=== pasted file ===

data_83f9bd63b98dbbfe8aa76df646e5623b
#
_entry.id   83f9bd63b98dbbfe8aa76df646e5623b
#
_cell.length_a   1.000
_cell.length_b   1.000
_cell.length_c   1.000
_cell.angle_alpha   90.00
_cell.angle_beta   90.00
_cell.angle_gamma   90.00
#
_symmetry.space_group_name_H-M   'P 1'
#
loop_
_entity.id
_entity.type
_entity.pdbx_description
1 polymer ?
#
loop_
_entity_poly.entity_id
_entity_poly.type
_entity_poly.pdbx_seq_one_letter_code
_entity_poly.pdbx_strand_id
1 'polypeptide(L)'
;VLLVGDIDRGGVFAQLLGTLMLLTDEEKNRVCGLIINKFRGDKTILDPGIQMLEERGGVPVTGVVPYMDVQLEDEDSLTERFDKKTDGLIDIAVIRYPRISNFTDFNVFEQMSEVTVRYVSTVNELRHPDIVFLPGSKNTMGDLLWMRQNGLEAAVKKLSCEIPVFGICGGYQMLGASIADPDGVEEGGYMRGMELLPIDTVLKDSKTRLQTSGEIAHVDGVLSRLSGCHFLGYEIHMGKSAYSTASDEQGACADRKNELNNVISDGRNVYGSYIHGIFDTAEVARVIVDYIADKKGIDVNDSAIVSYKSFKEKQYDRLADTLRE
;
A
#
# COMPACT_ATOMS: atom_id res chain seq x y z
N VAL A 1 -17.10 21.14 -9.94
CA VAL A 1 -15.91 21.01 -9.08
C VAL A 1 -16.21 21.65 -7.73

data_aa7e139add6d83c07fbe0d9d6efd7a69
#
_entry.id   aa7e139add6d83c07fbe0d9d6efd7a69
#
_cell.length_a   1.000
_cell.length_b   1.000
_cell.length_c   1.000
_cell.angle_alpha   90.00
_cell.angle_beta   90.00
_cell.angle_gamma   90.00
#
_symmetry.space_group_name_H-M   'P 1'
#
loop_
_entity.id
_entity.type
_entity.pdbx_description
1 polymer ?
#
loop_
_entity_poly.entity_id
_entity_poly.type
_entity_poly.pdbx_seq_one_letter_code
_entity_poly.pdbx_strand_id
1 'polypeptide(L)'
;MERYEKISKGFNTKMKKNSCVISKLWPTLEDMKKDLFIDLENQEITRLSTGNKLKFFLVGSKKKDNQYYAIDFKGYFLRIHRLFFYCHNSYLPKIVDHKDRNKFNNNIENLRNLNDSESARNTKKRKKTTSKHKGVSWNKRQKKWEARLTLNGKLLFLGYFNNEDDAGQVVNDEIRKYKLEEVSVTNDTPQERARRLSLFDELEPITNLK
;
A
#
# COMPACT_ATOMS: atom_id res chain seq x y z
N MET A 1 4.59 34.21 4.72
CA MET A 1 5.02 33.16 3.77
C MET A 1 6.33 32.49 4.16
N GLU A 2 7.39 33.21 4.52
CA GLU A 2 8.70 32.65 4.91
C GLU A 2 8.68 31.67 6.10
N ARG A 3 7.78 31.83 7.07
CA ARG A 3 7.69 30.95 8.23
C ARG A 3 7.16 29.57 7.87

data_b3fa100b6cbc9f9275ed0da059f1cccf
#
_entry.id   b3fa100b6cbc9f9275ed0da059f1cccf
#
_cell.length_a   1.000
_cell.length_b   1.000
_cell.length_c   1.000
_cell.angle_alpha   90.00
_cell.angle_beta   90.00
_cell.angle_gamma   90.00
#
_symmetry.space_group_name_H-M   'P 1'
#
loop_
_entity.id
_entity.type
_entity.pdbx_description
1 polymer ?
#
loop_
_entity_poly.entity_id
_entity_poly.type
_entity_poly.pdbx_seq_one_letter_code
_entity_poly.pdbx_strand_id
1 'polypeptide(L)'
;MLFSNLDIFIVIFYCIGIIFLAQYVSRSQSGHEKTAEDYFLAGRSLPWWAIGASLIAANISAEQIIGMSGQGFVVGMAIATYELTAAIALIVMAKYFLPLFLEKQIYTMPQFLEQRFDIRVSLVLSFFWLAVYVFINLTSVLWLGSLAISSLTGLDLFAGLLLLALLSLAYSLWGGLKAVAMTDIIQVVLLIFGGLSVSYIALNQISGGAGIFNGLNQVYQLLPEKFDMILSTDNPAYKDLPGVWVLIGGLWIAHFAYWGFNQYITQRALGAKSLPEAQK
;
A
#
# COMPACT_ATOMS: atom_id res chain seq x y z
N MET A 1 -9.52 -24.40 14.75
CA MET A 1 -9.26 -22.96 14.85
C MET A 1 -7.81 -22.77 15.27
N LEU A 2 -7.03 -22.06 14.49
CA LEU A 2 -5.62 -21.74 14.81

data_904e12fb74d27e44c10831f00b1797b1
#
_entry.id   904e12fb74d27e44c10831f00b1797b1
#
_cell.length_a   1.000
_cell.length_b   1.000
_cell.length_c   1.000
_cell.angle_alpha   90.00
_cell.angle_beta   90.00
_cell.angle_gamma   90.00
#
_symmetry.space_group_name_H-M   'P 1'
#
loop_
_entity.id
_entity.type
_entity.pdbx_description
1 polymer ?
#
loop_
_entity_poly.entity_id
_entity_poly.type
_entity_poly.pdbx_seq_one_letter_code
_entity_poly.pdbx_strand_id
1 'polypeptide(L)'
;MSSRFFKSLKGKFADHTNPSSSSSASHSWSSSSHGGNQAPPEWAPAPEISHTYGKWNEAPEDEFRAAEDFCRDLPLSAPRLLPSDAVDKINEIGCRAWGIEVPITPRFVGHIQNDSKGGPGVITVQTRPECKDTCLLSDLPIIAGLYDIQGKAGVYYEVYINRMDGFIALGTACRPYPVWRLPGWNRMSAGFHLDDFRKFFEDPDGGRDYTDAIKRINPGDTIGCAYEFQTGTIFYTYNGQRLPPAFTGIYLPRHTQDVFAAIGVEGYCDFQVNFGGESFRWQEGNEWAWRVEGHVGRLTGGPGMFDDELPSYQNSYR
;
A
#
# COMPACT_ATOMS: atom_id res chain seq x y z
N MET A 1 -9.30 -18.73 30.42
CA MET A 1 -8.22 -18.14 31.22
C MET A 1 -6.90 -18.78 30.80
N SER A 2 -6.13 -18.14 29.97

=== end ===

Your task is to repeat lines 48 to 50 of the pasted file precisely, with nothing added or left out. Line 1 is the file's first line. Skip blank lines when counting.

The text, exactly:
_entity.id
_entity.type
_entity.pdbx_description